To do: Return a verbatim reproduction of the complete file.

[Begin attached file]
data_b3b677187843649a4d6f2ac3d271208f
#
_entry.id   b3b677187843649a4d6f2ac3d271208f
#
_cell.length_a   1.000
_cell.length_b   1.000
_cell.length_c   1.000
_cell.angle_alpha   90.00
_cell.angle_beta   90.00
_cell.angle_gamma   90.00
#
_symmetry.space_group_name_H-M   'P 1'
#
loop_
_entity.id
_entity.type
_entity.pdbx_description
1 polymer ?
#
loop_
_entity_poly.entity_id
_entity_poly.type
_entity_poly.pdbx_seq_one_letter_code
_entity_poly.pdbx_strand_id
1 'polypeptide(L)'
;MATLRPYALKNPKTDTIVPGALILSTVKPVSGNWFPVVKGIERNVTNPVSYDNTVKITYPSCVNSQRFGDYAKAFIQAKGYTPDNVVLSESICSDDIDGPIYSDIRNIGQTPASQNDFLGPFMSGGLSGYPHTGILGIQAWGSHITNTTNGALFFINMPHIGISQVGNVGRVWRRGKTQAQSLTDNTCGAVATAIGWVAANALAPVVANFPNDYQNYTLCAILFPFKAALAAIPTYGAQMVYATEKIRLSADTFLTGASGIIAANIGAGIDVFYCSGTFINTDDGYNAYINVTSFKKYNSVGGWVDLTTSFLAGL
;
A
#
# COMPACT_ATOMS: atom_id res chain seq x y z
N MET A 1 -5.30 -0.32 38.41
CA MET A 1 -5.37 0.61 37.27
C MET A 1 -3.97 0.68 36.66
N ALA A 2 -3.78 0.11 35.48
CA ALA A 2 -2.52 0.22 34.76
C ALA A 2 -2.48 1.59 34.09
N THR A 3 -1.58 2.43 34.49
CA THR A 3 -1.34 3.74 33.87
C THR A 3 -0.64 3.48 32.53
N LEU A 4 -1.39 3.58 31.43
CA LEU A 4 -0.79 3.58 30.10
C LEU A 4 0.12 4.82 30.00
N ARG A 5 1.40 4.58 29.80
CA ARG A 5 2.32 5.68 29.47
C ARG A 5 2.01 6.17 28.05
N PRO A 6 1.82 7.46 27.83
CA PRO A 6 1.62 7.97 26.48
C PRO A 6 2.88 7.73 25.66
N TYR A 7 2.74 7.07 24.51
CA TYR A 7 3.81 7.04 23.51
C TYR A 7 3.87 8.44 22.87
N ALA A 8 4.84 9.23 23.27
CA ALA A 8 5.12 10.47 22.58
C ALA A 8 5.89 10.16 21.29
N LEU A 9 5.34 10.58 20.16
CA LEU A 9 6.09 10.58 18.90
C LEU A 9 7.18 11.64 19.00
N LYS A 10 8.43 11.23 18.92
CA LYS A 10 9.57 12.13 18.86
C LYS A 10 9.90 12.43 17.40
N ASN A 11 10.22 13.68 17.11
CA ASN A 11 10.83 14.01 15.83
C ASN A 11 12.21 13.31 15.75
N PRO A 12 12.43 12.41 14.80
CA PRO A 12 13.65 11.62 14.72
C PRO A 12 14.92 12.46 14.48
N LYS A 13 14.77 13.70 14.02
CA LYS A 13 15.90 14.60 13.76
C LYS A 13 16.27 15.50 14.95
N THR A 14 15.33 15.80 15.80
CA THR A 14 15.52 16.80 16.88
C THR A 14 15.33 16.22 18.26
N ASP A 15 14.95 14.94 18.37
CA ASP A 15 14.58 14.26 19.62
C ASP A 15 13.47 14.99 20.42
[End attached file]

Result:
data_b3b677187843649a4d6f2ac3d271208f
#
_entry.id   b3b677187843649a4d6f2ac3d271208f
#
_cell.length_a   1.000
_cell.length_b   1.000
_cell.length_c   1.000
_cell.angle_alpha   90.00
_cell.angle_beta   90.00
_cell.angle_gamma   90.00
#
_symmetry.space_group_name_H-M   'P 1'
#
loop_
_entity.id
_entity.type
_entity.pdbx_description
1 polymer ?
#
loop_
_entity_poly.entity_id
_entity_poly.type
_entity_poly.pdbx_seq_one_letter_code
_entity_poly.pdbx_strand_id
1 'polypeptide(L)'
;MATLRPYALKNPKTDTIVPGALILSTVKPVSGNWFPVVKGIERNVTNPVSYDNTVKITYPSCVNSQRFGDYAKAFIQAKGYTPDNVVLSESICSDDIDGPIYSDIRNIGQTPASQNDFLGPFMSGGLSGYPHTGILGIQAWGSHITNTTNGALFFINMPHIGISQVGNVGRVWRRGKTQAQSLTDNTCGAVATAIGWVAANALAPVVANFPNDYQNYTLCAILFPFKAALAAIPTYGAQMVYATEKIRLSADTFLTGASGIIAANIGAGIDVFYCSGTFINTDDGYNAYINVTSFKKYNSVGGWVDLTTSFLAGL
;
A
#
# COMPACT_ATOMS: atom_id res chain seq x y z
N MET A 1 -5.30 -0.32 38.41
CA MET A 1 -5.37 0.61 37.27
C MET A 1 -3.97 0.68 36.66
N ALA A 2 -3.78 0.11 35.48
CA ALA A 2 -2.52 0.22 34.76
C ALA A 2 -2.48 1.59 34.09
N THR A 3 -1.58 2.43 34.49
CA THR A 3 -1.34 3.74 33.87
C THR A 3 -0.64 3.48 32.53
N LEU A 4 -1.39 3.58 31.43
CA LEU A 4 -0.79 3.58 30.10
C LEU A 4 0.12 4.82 30.00
N ARG A 5 1.40 4.58 29.80
CA ARG A 5 2.32 5.68 29.47
C ARG A 5 2.01 6.17 28.05
N PRO A 6 1.82 7.46 27.83
CA PRO A 6 1.62 7.97 26.48
C PRO A 6 2.88 7.73 25.66
N TYR A 7 2.74 7.07 24.51
CA TYR A 7 3.81 7.04 23.51
C TYR A 7 3.87 8.44 22.87
N ALA A 8 4.84 9.23 23.27
CA ALA A 8 5.12 10.47 22.58
C ALA A 8 5.89 10.16 21.29
N LEU A 9 5.34 10.58 20.16
CA LEU A 9 6.09 10.58 18.90
C LEU A 9 7.18 11.64 19.00
N LYS A 10 8.43 11.23 18.92
CA LYS A 10 9.57 12.13 18.86
C LYS A 10 9.90 12.43 17.40
N ASN A 11 10.22 13.68 17.11
CA ASN A 11 10.83 14.01 15.83
C ASN A 11 12.21 13.31 15.75
N PRO A 12 12.43 12.41 14.80
CA PRO A 12 13.65 11.62 14.72
C PRO A 12 14.92 12.46 14.48
N LYS A 13 14.77 13.70 14.02
CA LYS A 13 15.90 14.60 13.76
C LYS A 13 16.27 15.50 14.95
N THR A 14 15.33 15.80 15.80
CA THR A 14 15.52 16.80 16.88
C THR A 14 15.33 16.22 18.26
N ASP A 15 14.95 14.94 18.37
CA ASP A 15 14.58 14.26 19.62
C ASP A 15 13.47 14.99 20.42